Arthritis of the Foot and Ankle

Arthritis of the Foot and Ankle

Learn more about arthritis of the foot and ankle

Arthritis is a degenerative process that occurs where two bones articulate, also known as a joint. This condition can develop from long-term wear and tear, trauma or due to an autoimmune disease. Arthritis may develop in any of the joints of the foot and ankle, although some are more prone to develop arthritis than others. Our Cypress orthopedist determines treatment for arthritis of the foot and ankle based the cause, severity and location of the arthritis.

Osteoarthritis is one type of arthritis of the foot and ankle

Osteoarthritis occurs from repetitive trauma to a joint over many years, causing loss of the cartilage lining. As the cartilage degrades, the bony surfaces rub against each other, which can cause pain, decreased range of motion and bone spurs. This type of arthritis of the foot or ankle can occur in several locations, but two of the most common sites are discussed below.

 

  • Osteoarthritis often presents in the first metatarsophalangeal (MTP) joint, or the joint of the big toe, particularly in active people. Initial treatment consists of shoe wear modifications and possibly a custom insert. If conservative measures fail, our Cypress orthopedist may consider surgery. In some cases, the bone spurs may be shaved down, while more advanced arthritis requires fusion of the joint. Joint replacements of the first MTP joint have a high failure rate and generally do not restore range of motion, so our physician does not perform them.
  • The tibiotalar joint, or ankle joint, can also develop osteoarthritis. As with many locations of arthritis of the foot and ankle, initial treatment often consists of shoe wear modifications and a custom orthotic or brace. Surgical options exist as well, and consist of arthroscopically shaving the bone spurs down, fusion of the joint or ankle replacement. The best option depends on the degree of arthritis and patient factors, including age, weight and activity level. For early arthritis confined primarily to the front of the ankle joint, arthroscopic surgery may alleviate symptoms. More advanced arthritis warrants a fusion or ankle replacement. Our Cypress orthopedist can let you know which option is best for you with an office visit and x-ray.

Post-traumatic arthritis can also affect patients

This form of arthritis of the foot and ankle develops secondary to an injury. Fractures that extend into a joint can lead to rapid development of arthritis. Additionally, when two cartilage surfaces crash into each other, as with a fall, this may also lead to degenerative changes within a joint.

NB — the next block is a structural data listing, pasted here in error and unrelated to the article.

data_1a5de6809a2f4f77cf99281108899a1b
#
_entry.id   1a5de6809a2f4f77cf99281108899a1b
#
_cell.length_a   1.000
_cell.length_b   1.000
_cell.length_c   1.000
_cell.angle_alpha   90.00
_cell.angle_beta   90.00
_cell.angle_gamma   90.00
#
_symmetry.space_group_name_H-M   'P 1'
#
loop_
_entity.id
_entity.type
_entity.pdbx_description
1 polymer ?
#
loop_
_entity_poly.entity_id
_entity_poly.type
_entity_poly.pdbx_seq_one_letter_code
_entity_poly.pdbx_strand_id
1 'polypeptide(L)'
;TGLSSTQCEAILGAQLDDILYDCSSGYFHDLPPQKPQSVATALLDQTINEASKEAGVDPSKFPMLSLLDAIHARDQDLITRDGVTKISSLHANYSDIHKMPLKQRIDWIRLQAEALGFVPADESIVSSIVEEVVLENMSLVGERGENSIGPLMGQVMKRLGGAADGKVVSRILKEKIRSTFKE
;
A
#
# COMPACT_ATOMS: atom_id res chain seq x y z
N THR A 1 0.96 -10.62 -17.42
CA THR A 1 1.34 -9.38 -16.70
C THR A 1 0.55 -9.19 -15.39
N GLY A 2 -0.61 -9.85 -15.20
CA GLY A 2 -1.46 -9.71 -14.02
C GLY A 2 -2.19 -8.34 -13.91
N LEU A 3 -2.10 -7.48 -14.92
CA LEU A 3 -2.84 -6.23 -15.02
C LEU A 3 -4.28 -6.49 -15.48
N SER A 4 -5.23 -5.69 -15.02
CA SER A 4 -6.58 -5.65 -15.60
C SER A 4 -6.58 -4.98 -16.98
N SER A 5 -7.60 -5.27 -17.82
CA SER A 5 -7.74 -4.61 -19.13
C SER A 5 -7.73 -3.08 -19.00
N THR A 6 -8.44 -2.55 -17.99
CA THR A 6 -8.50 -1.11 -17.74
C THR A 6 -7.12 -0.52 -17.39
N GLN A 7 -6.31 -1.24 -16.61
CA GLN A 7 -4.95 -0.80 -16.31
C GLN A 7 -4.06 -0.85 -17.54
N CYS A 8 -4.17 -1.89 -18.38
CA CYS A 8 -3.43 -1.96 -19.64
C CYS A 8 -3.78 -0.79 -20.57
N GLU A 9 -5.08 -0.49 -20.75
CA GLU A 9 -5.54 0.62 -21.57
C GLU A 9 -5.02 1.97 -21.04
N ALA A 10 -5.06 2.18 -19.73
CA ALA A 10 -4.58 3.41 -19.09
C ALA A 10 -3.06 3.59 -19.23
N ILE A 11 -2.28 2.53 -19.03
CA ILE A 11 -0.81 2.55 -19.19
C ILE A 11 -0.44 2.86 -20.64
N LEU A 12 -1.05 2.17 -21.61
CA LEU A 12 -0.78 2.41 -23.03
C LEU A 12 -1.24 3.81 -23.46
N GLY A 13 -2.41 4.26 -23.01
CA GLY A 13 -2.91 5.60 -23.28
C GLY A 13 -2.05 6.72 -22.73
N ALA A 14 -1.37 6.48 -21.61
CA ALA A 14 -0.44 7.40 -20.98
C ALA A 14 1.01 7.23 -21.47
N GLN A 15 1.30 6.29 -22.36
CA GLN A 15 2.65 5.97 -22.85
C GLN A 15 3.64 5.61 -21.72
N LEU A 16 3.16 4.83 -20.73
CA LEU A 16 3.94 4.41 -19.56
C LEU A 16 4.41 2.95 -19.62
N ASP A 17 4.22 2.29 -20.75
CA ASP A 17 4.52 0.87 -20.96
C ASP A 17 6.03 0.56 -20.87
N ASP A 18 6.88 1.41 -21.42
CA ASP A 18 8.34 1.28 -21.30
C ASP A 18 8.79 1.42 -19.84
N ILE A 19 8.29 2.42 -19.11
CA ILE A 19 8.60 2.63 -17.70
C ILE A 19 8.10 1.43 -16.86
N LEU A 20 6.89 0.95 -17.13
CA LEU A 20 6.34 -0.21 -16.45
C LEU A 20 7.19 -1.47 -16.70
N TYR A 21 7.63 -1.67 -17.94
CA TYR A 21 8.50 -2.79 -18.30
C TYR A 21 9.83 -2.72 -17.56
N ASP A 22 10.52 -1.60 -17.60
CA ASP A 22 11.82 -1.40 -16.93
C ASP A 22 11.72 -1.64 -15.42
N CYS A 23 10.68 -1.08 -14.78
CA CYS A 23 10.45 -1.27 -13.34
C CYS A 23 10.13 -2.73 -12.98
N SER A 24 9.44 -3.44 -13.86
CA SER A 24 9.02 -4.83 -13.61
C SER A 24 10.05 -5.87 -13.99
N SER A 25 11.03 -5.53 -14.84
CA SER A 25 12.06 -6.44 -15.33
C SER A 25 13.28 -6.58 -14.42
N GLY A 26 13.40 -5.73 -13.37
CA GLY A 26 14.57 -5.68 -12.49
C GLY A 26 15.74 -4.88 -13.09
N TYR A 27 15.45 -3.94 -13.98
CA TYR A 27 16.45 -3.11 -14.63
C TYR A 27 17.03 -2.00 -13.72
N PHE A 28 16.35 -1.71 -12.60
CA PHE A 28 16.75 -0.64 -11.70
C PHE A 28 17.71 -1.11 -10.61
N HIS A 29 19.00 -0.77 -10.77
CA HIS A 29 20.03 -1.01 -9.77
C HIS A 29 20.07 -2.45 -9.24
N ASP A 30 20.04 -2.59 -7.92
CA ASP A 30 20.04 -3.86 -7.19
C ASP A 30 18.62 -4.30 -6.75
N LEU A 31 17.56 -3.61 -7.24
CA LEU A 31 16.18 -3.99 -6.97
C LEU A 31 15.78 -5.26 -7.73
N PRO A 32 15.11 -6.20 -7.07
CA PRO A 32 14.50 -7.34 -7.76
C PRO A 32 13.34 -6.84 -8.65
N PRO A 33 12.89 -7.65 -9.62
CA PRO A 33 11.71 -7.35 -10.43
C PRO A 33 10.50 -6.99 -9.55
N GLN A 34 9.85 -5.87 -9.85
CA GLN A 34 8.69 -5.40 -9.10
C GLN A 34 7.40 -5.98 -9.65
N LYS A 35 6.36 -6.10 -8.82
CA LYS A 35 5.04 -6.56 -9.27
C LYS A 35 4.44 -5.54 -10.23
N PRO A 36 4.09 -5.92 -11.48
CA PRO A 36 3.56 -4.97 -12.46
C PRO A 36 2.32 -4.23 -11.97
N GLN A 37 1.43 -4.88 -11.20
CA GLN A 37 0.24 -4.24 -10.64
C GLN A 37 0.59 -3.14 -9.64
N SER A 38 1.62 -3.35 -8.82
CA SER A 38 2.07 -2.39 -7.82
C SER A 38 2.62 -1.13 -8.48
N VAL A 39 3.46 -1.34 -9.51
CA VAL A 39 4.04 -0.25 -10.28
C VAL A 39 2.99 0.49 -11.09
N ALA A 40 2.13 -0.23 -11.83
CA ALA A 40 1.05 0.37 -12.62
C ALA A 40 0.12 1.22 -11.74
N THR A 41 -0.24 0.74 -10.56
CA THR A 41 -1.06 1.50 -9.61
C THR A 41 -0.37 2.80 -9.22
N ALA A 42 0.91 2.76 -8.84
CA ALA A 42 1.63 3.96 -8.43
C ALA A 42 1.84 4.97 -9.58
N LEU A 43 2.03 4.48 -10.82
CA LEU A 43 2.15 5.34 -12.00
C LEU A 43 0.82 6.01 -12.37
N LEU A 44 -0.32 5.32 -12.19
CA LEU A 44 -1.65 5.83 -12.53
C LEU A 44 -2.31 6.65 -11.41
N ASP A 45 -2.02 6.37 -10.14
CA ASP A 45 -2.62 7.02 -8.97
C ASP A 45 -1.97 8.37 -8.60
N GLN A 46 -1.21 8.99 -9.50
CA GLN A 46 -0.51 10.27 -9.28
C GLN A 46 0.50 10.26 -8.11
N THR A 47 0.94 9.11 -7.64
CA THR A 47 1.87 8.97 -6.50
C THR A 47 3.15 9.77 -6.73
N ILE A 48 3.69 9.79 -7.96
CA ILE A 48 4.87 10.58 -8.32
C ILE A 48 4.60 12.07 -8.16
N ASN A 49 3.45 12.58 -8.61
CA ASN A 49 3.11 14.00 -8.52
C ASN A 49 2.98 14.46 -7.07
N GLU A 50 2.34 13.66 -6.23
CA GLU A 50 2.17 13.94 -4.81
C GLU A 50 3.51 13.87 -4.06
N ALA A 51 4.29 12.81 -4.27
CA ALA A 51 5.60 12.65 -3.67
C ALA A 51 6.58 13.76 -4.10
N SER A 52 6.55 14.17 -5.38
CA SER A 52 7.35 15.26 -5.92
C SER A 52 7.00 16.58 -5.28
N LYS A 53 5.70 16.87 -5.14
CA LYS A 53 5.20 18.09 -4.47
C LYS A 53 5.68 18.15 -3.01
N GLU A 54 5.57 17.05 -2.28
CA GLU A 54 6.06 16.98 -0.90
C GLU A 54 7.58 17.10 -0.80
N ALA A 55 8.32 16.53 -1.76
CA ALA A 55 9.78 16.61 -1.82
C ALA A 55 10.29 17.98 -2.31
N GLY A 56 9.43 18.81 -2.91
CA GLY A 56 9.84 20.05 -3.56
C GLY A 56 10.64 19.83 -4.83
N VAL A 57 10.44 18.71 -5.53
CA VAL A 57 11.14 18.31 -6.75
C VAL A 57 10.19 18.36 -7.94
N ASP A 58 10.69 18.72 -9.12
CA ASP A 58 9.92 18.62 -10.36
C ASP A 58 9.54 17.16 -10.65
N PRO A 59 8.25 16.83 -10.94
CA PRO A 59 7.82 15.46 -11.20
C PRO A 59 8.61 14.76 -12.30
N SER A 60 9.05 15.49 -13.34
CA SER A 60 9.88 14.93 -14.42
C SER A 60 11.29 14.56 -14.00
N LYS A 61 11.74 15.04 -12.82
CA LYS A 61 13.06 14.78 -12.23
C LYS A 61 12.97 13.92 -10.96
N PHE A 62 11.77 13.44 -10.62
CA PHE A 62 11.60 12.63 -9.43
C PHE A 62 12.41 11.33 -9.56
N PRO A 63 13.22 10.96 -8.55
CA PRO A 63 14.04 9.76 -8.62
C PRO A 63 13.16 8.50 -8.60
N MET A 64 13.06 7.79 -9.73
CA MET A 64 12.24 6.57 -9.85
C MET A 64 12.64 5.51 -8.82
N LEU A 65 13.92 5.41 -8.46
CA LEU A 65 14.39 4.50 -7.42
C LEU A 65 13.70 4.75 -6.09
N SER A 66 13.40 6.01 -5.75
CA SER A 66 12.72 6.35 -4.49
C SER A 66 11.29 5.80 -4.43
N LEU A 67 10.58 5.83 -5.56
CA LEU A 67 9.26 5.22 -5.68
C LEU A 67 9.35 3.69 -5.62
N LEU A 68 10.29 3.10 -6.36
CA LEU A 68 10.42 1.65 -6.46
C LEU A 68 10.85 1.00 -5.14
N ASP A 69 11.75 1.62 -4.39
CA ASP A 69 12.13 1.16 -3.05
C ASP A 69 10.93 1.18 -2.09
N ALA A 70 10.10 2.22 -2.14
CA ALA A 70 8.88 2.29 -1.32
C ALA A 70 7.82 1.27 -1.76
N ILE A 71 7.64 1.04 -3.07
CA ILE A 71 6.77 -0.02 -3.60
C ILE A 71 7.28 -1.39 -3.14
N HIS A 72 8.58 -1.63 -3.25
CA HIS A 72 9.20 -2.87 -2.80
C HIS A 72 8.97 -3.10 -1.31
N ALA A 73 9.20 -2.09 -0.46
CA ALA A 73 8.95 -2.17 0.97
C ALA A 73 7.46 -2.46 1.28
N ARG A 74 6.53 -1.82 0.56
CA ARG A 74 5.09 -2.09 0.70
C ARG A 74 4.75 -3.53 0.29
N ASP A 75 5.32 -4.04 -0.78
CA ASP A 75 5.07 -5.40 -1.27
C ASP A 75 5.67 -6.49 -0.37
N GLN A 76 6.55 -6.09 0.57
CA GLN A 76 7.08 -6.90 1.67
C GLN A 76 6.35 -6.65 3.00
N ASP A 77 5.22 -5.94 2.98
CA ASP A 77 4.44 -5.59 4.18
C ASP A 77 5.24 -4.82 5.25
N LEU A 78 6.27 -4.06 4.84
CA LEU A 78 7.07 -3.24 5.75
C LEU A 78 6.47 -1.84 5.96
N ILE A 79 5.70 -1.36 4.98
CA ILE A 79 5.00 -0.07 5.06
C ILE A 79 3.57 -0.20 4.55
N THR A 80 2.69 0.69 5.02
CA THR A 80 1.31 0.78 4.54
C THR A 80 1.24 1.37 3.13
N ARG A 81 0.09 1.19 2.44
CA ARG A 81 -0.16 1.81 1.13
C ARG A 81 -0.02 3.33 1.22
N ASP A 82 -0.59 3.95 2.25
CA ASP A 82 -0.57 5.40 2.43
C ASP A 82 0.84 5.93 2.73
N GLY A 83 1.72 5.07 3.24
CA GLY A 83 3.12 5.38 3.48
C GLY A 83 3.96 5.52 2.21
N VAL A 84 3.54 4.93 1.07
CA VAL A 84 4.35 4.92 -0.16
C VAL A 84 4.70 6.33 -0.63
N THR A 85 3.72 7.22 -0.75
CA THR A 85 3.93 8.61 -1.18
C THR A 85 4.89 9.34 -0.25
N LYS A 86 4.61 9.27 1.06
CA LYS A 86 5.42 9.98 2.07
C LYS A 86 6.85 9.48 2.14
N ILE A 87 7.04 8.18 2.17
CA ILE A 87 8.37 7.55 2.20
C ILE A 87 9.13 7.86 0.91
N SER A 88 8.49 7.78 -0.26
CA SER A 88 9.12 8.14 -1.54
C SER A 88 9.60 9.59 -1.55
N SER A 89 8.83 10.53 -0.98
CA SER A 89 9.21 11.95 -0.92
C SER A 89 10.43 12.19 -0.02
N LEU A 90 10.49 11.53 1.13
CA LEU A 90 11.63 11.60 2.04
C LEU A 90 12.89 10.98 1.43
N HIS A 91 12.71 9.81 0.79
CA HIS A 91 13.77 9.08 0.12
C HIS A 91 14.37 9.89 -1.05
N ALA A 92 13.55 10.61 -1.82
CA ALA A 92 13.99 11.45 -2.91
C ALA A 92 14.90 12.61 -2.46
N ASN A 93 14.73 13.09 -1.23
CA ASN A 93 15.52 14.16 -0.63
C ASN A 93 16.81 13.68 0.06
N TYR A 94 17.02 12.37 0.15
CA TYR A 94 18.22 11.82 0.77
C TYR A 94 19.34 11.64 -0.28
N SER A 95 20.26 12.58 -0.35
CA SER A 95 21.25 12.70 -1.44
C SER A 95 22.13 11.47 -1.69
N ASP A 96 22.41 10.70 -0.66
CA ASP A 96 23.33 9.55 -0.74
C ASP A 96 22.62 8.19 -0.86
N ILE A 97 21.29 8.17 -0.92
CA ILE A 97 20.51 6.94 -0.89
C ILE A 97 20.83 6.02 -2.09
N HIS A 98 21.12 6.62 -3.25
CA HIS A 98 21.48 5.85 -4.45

Post-traumatic arthritis is commonly seen in the ankle joint and the subtalar joint, which is the joint below the ankle. Ankle fractures often lead to early onset of post-traumatic arthritis. Treatment is often the same as for arthritis of the ankle without an injury. To prevent or delay the onset of ankle arthritis, it is advised to have the injury evaluated early for proper treatment.

Arthritis of the subtalar joint commonly occurs after a fracture of the calcaneus, or heel bone. In many cases, surgical repair of the fracture can help delay the development of arthritis by restoring a smooth joint surface. However, subtalar arthritis often develops at some point, even with timely surgery. Patients may report pain with extended walking, particularly on uneven surfaces. Orthotics may help decrease symptoms. If conservative measures fail to control pain, surgical fusion of the subtalar joint may be performed by our Cypress orthopedist.

Autoimmune arthritis can also affect joints

Several autoimmune conditions can cause joint destruction and arthritis. Rheumatoid arthritis is the most well-known, but other conditions, such as psoriatic arthritis, can also cause joint destruction. These conditions often target a specific joint. For example, rheumatoid arthritis classically causes degeneration of the talonavicular joint, which is located on the inside of the foot near the ankle. Psoriatic arthritis will commonly present as significant swelling and inflammation to a toe without any history of trauma, termed a “sausage digit”.

Our Cypress orthopedist often takes a multidisciplinary approach to treat autoimmune arthritis. A rheumatologist may prescribe medications to delay the progression of the disease and our orthopedist may be able to improve symptoms in the foot and ankle with conservative and surgical measures.

Contact us to schedule an appointment with our Cypress orthopedist to learn more about arthritis of the foot and ankle.

Specializing in

  • Sprains
  • Fractures
  • Ankle deformities
  • Osteoarthritis
  • Achilles tendon issues
  • Problems with ligaments and tendons
  • Rheumatoid and juvenile arthritis